Are you asking team members the right questions? If you're running an old-school organization, probably not. Technology has rapidly changed the products and services we deliver, but organizational practices haven’t kept up. For example, if you’re still giving employees annual performance appraisals, your system needs a refresh. And if you’re not paying attention to the stress your employees have felt in the last year, you may soon be seeing an exodus of talent. You can change that outcome and improve your business by using the types of questions recommended by John Berghoff, CEO and co-founder of Exchange and recent Manage Smarter podcast guest.
How Old-School Management Stifles Progress
In old-school organizations, few individuals in a business could make independent decisions. New rules and ideas came from the head office, and back in the day, the person in that office was a white male. Too often, that person was removed from the everyday challenges that team members encountered.
During business disruptions, such as what happened during the pandemic, the old-school system breaks down. Today’s employees will work hard, but they also want to be heard. When managers “validate employee stress,” team members feel appreciated and valued says Carol Parker Walsh in a Newsweek column. These days, less experienced and younger workers want to make a difference. In knowledge-based businesses, these employees are highly educated and often, they’re critical thinkers. To ignore their input would be shortsighted.
Managing Through Questions
Workers also expect “leaders to lead alongside their teams,” says Gregg Brown of Change Ready Leadership in a Newsweek article on burnout. Berghoff discussed how this new organizational model works during a recent sales meeting he monitored. Instead of having the usual sales stars explain how they were making their numbers, the company broke the group into teams. From there, each team member shared a story about what they learned from adapting to change since the start of the pandemic. Says Berghoff, “We call that crowdsourcing.”
Leaders can also break the rigid old-school organizational structure by asking team members the right questions.
Because younger workers expect information to be democratized and to be part of a transparent conversation, you must find a way for this trend to succeed in your company. One way to keep team members focused on important tasks and the corporate mission is to use purpose questions. It’s easy to get lost in the day-to-day “fire drills.” Starting a one-on-one meeting or a team meeting by stating the organization’s purpose helps to remove negative emotions. And when you ask people how they see themselves and their role fitting into the purpose, you're orienting their thoughts in a positive direction.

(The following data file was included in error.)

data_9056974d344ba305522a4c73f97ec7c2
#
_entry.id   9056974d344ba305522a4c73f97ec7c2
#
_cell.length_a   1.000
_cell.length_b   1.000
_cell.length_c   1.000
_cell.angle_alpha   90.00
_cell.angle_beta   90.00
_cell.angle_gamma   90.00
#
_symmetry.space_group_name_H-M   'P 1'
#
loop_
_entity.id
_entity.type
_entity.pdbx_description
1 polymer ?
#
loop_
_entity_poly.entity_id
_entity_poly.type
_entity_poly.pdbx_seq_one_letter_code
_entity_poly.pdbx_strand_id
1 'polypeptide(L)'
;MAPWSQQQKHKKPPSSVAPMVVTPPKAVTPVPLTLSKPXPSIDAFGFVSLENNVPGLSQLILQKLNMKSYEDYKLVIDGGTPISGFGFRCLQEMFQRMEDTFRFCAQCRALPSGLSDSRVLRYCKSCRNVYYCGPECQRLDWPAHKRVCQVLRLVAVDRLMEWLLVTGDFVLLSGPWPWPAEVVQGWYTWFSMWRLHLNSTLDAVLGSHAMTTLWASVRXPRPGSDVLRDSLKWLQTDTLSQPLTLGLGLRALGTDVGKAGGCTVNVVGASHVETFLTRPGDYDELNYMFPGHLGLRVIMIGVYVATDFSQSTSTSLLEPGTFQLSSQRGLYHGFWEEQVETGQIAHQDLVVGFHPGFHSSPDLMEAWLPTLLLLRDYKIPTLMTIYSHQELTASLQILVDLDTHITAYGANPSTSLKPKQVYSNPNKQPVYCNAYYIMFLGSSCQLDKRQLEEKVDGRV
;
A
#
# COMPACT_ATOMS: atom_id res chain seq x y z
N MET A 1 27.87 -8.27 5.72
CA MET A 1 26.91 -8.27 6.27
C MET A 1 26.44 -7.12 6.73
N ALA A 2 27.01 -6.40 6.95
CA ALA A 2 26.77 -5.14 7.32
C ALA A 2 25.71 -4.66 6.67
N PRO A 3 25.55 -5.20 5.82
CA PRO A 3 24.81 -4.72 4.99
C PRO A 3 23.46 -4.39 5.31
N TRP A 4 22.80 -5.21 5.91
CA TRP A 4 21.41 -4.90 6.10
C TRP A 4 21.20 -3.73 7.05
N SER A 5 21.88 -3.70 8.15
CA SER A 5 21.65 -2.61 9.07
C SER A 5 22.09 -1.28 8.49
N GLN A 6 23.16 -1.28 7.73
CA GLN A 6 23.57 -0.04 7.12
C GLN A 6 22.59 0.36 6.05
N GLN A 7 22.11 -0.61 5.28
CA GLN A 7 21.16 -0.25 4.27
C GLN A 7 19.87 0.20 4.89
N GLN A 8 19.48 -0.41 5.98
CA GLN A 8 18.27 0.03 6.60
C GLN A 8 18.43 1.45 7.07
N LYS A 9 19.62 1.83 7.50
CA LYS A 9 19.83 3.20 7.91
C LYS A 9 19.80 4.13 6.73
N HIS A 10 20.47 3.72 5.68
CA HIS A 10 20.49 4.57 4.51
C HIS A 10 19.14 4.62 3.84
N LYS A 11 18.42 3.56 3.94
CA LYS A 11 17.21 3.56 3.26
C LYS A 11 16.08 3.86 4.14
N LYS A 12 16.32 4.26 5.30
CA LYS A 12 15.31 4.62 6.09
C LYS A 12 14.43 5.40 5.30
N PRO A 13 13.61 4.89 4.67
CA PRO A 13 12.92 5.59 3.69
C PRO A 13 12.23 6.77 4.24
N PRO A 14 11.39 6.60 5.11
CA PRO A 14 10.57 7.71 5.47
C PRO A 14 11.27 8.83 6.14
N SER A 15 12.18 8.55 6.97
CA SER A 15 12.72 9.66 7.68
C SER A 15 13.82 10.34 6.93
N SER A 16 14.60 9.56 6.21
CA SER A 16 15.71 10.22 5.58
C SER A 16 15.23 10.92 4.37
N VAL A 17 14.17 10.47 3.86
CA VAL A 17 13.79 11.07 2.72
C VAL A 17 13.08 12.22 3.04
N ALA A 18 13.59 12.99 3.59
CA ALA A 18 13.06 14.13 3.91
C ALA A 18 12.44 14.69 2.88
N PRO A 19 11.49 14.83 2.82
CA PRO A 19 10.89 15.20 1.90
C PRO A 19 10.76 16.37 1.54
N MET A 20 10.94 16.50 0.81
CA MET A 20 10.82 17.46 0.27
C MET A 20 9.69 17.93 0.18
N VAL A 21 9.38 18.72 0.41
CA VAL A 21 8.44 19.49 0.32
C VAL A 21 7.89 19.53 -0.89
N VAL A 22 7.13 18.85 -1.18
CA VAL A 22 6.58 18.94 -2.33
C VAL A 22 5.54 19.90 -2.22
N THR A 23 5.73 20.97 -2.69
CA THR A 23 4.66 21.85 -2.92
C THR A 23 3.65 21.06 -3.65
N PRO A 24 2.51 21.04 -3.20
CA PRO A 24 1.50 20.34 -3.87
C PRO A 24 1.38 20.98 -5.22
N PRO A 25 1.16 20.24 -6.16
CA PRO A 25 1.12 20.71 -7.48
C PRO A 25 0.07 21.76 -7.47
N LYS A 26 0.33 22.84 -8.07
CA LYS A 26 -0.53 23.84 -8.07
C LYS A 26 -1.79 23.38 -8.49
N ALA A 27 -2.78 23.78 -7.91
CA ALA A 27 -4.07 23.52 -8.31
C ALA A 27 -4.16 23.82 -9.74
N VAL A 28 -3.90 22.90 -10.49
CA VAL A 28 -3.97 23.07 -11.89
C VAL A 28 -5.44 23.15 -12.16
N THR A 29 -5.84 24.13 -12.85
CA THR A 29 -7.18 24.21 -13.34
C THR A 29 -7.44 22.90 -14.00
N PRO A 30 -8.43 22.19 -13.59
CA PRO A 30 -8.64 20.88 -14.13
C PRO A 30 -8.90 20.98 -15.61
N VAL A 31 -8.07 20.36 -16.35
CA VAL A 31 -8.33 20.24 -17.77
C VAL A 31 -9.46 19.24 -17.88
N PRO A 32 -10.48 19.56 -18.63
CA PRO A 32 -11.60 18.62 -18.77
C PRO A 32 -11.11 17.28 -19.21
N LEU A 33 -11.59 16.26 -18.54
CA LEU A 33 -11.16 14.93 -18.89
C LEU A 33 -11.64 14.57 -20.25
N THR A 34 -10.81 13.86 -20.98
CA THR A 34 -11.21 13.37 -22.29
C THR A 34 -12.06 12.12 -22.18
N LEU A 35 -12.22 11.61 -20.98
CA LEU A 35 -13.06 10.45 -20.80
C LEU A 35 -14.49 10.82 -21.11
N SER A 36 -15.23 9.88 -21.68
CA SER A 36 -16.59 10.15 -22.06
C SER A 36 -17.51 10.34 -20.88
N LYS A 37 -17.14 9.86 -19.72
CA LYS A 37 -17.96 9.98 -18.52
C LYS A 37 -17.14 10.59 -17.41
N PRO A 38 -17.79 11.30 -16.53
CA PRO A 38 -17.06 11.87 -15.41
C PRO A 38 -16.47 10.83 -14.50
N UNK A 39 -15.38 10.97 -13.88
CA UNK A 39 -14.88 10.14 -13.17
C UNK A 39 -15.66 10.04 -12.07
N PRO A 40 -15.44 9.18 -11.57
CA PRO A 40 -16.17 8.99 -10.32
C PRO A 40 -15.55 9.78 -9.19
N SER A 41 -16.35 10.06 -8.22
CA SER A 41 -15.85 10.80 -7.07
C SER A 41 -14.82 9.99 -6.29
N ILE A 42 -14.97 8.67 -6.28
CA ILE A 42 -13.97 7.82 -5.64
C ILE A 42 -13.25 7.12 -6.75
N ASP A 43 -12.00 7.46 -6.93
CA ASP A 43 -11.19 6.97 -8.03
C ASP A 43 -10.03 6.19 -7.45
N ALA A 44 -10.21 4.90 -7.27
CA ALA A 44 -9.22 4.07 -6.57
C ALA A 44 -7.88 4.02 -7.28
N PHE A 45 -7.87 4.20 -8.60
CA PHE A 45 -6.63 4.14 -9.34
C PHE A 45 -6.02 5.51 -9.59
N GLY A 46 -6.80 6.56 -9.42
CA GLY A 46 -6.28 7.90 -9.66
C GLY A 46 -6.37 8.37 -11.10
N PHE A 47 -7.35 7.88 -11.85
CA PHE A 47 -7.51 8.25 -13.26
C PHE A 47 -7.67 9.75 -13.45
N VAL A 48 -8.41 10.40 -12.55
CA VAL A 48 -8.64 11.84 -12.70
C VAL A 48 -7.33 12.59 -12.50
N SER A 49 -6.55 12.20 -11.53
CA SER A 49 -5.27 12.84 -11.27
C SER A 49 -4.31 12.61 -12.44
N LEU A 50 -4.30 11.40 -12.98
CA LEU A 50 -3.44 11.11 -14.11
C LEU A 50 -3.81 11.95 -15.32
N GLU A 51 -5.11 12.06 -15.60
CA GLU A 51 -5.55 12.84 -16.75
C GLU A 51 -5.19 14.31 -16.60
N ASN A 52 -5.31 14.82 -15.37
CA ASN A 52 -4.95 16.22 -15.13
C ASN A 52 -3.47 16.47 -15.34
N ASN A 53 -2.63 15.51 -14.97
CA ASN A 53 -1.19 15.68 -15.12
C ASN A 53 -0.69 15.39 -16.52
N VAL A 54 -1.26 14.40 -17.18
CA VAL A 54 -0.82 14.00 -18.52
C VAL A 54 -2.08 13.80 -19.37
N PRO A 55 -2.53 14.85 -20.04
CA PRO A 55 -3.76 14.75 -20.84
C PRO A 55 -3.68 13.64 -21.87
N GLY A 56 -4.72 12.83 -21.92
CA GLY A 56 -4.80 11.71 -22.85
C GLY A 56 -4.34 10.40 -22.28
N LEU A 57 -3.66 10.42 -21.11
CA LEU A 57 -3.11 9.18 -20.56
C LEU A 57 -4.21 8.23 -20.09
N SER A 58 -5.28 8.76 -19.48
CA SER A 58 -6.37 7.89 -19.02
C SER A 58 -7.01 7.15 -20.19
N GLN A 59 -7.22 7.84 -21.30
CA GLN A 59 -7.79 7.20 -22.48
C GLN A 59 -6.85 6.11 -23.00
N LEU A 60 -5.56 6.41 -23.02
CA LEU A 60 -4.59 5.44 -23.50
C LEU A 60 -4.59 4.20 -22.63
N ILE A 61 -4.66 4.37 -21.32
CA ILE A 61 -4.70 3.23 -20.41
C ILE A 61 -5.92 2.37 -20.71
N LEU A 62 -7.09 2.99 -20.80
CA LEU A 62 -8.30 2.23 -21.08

Many sales managers, in addition to business owners and leaders, have experienced huge levels of stress and doubt in the past year. It’s easy to fall into a mindset of ‘shared victimhood’ as you remember opportunities that have been lost. That mindset won’t help your business succeed. Pivoting quickly is the answer, as many organizations have learned. One of the best ways to escape the trap of reactivity, suggests Berghoff, is to become proactive by having the right conversations. Those conversation must start by asking yourself and your team members the right guided questions.
In a crisis situation, such as when you are losing customers, the focus can’t be on fault. It’s not productive to spend too much time lamenting the situation. It’s also not enough to ask how you can stop the loss of customers. To change the organizational practices, to make them truly exceptional, the bigger question should be something like, "How can you deliver the most excellent customer service?" By setting a high goal, you have a chance of making effective change.
When focusing on a guided positive question, participants will be swept up in the enthusiasm of trying something new instead of complaining about what doesn’t work. “Always starts with a conversation that's pulling us aspirationally towards the future,” urges Berhoff.
Paired Interviews and Questions
Not all team members will be able to adapt to a newly flexible organization. In fact, after any organizational change, employees may try to stay siloed and shift the blame to someone else. This type of conflict, or resistance, requires a specific kind of managerial attention. It’s always a good idea to have both people meet to discuss their issues. Berghoff goes a step further. He recommends using a 10-minute meeting during which these team members ask each other questions designed to help them get to the “whole of the workplace.”
If your managers are finding it challenging to lead their teams as we emerge from the pandemic, encourage them to use the right questions. And if they need help identifying these questions, sign them up for sales manager training.